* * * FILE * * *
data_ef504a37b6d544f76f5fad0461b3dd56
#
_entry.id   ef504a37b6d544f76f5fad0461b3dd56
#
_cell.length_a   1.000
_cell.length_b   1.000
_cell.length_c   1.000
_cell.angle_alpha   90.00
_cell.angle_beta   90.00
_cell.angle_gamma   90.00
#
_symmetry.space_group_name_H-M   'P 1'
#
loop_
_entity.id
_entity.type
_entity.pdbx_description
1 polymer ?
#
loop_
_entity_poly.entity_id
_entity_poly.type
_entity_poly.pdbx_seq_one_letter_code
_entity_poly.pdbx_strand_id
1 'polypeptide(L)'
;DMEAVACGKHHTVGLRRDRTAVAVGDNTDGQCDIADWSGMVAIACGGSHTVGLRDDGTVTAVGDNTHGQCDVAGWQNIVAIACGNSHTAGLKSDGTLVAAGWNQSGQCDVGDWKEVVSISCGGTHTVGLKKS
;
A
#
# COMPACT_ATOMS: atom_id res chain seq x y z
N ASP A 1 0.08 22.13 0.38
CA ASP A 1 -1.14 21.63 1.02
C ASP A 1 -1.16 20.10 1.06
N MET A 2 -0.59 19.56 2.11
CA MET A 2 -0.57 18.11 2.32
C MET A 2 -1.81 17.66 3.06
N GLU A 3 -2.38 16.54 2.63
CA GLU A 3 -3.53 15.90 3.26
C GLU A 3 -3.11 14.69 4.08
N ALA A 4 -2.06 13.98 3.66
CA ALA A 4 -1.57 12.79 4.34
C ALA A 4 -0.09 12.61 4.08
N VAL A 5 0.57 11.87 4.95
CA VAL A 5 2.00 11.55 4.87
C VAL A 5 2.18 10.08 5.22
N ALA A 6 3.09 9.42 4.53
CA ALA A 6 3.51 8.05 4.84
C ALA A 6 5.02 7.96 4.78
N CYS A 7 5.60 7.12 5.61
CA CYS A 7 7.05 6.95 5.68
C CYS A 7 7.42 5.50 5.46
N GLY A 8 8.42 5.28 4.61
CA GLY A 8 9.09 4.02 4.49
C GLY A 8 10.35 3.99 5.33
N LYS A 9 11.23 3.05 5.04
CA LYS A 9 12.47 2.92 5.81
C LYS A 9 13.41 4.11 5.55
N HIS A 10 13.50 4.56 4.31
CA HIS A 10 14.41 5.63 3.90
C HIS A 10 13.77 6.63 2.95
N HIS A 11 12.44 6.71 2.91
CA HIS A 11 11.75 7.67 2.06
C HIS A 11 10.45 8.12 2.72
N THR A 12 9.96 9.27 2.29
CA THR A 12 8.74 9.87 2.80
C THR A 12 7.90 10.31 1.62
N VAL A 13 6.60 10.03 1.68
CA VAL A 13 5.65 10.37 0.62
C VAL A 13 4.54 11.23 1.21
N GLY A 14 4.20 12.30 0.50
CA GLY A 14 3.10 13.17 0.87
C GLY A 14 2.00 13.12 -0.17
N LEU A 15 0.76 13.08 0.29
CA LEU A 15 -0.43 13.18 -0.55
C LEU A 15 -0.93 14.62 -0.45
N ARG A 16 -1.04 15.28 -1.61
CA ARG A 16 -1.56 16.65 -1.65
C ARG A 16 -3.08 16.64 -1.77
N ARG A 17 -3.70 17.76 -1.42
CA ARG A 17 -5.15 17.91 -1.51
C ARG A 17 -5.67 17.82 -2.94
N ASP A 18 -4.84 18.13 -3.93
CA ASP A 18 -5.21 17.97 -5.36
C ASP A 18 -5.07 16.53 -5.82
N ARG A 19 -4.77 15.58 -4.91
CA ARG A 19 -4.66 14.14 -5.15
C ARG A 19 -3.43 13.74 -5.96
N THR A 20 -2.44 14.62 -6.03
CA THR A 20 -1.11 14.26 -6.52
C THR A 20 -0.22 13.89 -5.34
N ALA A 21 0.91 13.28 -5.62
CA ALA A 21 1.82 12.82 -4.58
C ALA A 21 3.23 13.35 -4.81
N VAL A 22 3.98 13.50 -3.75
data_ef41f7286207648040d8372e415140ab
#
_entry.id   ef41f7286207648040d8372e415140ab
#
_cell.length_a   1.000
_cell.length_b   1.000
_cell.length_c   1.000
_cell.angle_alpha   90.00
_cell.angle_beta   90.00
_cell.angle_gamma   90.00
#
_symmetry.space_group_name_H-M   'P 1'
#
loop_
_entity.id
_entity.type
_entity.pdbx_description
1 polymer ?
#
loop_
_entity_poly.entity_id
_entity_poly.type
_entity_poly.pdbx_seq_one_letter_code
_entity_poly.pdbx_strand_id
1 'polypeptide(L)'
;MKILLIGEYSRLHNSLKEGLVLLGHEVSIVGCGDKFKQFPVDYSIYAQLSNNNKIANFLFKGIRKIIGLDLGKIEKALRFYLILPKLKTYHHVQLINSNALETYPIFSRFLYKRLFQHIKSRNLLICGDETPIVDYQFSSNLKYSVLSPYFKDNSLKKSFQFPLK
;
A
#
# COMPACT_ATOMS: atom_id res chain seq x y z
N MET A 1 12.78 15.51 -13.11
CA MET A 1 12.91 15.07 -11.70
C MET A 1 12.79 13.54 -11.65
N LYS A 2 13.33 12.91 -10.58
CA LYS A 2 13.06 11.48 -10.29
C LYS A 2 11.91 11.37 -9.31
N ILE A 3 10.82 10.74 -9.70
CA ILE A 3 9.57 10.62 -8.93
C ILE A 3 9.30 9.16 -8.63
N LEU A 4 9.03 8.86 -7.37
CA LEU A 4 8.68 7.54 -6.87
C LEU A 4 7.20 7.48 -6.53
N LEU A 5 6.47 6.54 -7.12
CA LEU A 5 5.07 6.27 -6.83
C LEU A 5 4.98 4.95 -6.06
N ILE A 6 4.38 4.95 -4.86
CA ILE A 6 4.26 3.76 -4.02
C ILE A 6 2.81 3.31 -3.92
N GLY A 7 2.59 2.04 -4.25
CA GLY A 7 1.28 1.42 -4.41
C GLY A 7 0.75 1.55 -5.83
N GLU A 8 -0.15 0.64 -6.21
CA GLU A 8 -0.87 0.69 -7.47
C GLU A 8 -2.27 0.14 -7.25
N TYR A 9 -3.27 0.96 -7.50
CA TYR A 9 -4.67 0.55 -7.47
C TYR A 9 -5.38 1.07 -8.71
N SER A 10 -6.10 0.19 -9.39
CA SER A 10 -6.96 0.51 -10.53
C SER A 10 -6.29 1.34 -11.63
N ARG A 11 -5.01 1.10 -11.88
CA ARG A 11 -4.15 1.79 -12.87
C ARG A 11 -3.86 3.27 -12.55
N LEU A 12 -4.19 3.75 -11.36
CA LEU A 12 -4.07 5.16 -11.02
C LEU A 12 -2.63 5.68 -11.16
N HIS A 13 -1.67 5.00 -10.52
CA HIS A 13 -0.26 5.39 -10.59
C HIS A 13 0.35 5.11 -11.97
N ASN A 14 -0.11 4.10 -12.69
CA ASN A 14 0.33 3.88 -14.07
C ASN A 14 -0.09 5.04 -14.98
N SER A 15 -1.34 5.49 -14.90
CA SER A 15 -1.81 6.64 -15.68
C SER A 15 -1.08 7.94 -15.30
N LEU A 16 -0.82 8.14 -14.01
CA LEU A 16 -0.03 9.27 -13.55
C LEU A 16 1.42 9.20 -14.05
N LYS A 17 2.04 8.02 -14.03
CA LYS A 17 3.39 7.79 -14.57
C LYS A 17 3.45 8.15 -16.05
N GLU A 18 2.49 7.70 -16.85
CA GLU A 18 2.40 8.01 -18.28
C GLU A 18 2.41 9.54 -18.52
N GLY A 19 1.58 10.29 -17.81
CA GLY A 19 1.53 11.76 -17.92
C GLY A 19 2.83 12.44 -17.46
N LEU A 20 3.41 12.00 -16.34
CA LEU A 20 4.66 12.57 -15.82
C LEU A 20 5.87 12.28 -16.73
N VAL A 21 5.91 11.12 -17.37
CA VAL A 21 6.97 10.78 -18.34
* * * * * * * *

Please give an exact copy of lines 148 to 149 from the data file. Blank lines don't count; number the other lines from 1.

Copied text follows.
C GLU A 8 -2.27 0.14 -7.25
N TYR A 9 -3.27 0.96 -7.50